DIY Network

Solid Surfaces

How to Install a Granite Kitchen Countertop (page 1 of 3)

Granite, like most natural stones, can be expensive. But you can save between 20 percent and 30 percent off a professional installation by doing it yourself.

More in Kitchen

Watch Video

Plan the Installation

Watch video of this step.

When planning your installation, working with your local stone fabrication shop is key. Granite is heavy, difficult to transport and must be cut with specialty tools. And though it’s known for its hardness, if it's not handled correctly or installed with proper support, it can crack or, worse, break.

There are few fixes for a broken slab of granite. So it's a good idea to work closely with your local stone fabricator.

The first step is to decide what type of granite you want. The shop will have many samples and slabs. You’ll see all the varied colors and grain patterns up close.

You’ll also see the various edging patterns to choose from: square, bevel, bull-nose, miter, ogee and many more.

You may want to have the fabricator visit your kitchen to check if anything there may affect how the countertops are made, such as wall bump-outs or exposed pipes.

In addition to the main countertop surface, you’ll need to decide on the length of the countertop overhang, as well as the type and size of backsplash.

Granite countertop

Measure for Installation

Watch video of this step.

Once you’ve got your granite picked out and your old countertops removed, take accurate measurements of your base cabinets to give to the fabricator. Start with the tops of the base cabinets, including the distance from the front of the face frame to the wall along the entire length of cabinets.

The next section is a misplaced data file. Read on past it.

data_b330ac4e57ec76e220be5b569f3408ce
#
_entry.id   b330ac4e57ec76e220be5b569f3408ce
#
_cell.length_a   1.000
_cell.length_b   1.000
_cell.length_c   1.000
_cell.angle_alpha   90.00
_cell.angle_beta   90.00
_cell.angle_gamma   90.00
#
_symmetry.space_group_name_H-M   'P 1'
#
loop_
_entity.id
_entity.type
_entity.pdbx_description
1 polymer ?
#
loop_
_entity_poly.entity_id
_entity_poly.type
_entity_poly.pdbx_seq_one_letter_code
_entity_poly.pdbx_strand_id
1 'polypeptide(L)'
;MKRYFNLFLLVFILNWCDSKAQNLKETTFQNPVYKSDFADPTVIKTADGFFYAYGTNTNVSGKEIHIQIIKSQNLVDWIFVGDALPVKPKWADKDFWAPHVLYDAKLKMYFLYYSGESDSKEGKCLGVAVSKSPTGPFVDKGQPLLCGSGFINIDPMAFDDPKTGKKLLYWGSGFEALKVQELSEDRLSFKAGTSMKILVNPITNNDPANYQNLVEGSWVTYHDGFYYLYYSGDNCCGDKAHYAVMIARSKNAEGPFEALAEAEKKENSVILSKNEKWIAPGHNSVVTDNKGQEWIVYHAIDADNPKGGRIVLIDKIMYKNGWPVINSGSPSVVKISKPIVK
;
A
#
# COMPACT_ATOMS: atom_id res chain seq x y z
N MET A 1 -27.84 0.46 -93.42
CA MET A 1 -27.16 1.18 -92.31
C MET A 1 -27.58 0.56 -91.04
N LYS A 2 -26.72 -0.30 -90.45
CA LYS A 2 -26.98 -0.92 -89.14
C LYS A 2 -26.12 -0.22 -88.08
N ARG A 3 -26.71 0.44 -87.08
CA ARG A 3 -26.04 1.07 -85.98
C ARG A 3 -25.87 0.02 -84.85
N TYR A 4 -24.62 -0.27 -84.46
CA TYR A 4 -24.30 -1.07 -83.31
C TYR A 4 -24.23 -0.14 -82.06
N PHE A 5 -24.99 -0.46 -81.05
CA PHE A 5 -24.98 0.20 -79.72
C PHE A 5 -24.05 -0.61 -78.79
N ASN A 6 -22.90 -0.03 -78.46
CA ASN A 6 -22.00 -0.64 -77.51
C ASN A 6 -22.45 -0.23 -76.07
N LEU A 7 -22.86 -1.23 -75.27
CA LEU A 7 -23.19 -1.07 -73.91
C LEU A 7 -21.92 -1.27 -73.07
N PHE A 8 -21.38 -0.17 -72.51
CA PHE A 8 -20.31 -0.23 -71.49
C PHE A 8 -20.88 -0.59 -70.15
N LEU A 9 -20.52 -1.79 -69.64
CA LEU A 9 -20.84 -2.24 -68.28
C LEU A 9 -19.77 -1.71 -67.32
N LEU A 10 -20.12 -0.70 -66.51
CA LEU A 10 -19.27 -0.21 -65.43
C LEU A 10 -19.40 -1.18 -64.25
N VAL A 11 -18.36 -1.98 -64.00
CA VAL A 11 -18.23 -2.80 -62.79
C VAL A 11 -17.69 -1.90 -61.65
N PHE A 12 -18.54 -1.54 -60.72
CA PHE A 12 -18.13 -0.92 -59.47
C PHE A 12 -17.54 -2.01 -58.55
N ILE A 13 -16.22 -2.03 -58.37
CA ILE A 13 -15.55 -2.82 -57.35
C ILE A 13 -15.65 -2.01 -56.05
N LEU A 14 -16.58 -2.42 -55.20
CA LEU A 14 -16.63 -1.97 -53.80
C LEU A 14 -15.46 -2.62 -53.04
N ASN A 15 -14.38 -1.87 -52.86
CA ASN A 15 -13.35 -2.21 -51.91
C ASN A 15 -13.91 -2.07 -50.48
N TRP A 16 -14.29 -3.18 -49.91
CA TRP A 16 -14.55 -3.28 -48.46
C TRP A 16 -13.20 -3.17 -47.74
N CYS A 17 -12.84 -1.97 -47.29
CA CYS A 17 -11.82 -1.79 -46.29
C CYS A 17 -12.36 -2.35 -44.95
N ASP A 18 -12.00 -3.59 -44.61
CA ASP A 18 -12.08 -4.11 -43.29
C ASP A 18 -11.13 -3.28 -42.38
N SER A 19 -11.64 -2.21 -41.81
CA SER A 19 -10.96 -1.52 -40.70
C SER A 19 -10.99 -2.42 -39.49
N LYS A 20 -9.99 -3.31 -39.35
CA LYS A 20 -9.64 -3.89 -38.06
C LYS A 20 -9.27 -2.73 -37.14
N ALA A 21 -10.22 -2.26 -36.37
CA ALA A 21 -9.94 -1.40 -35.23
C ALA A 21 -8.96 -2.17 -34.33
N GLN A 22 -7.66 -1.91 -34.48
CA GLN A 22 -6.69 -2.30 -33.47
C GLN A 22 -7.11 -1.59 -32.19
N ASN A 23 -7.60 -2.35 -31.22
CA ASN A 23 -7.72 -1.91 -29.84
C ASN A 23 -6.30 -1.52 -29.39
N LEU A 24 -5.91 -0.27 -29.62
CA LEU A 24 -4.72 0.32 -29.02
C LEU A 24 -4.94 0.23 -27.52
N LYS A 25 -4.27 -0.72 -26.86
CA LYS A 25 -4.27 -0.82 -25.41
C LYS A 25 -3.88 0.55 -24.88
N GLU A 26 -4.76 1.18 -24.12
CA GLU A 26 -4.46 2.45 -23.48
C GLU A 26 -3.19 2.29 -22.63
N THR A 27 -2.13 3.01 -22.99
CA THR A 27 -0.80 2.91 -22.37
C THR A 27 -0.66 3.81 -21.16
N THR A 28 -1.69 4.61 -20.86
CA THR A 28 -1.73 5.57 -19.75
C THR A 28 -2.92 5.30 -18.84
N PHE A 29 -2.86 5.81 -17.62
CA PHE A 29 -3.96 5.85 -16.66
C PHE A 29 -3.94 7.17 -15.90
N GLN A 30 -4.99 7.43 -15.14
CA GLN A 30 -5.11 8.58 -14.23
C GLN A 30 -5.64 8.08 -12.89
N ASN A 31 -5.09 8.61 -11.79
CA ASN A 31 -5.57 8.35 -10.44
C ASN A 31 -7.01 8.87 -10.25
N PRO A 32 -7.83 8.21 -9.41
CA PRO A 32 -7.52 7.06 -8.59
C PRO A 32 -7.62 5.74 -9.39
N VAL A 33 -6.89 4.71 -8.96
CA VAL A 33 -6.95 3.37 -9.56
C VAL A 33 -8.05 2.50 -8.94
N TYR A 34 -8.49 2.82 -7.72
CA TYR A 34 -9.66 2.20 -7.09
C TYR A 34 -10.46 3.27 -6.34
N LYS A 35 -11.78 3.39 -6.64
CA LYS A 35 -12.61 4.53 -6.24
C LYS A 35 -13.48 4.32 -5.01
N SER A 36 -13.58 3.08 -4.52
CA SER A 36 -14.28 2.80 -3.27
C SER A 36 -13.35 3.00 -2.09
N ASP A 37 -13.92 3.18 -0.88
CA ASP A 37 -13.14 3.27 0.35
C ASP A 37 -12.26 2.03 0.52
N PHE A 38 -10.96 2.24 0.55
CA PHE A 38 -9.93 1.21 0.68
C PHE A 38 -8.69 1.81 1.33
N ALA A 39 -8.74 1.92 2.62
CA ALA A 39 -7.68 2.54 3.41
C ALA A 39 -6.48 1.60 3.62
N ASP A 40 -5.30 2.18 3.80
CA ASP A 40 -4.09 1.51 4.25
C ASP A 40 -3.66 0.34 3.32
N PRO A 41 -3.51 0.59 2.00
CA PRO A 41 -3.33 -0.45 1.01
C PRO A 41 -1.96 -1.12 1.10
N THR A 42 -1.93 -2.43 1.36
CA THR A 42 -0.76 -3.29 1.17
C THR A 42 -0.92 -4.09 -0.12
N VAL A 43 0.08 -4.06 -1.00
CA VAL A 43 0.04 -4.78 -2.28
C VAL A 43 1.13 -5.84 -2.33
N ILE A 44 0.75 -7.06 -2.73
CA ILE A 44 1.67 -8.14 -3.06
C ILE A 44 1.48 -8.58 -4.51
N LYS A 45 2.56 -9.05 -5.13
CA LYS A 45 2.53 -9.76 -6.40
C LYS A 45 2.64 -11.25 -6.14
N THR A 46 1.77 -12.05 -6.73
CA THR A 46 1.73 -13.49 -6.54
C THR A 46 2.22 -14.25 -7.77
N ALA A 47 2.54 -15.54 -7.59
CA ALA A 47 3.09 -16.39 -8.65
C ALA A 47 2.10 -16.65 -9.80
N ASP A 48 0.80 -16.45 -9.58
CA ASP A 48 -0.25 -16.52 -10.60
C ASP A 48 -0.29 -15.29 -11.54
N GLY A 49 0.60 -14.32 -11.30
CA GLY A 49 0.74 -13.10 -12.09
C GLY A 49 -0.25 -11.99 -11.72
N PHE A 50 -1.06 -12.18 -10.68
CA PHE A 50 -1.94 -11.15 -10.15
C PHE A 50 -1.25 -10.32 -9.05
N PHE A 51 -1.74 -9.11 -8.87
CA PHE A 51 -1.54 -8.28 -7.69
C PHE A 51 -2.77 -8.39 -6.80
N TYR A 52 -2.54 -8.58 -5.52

Measuring countertop

Create a Template

The most accurate way to get measurements for your fabricator is to make a template from cardboard, thin luan plywood or even Mylar plastic.

Scribe the template so that it fits snugly against the wall along the entire run of cabinets before tracing the front edge onto the template.

In your template, you must measure the exact locations of cutouts for sinks and cooktops, and holes for faucets and soap dispensers. Be careful not to allow a span of more than 2 feet between cabinets, such as a span over a dishwasher. And allow no more than 6 inches of unsupported overhang with 2-centimeter stone and 9 inches with 3-centimeter stone.

If you plan an undermount sink, make note of that on the template for the fabricator, who will be able to cut a groove along the underside edge of the sink hole, so that the sink clips can be secured.

Also, insist that your fabricator “rod” the cutouts with steel or fiberglass reinforcements to strengthen the narrow areas around the cutouts.

Remember, if you’ll feel more comfortable, you can always negotiate an itemized price for your stone fabricator to come and take the measurements to ensure accuracy.

Once you've clearly specified your requirements and submitted your measurements, set a date for pickup or delivery of your finished countertops.

« Previous123Next »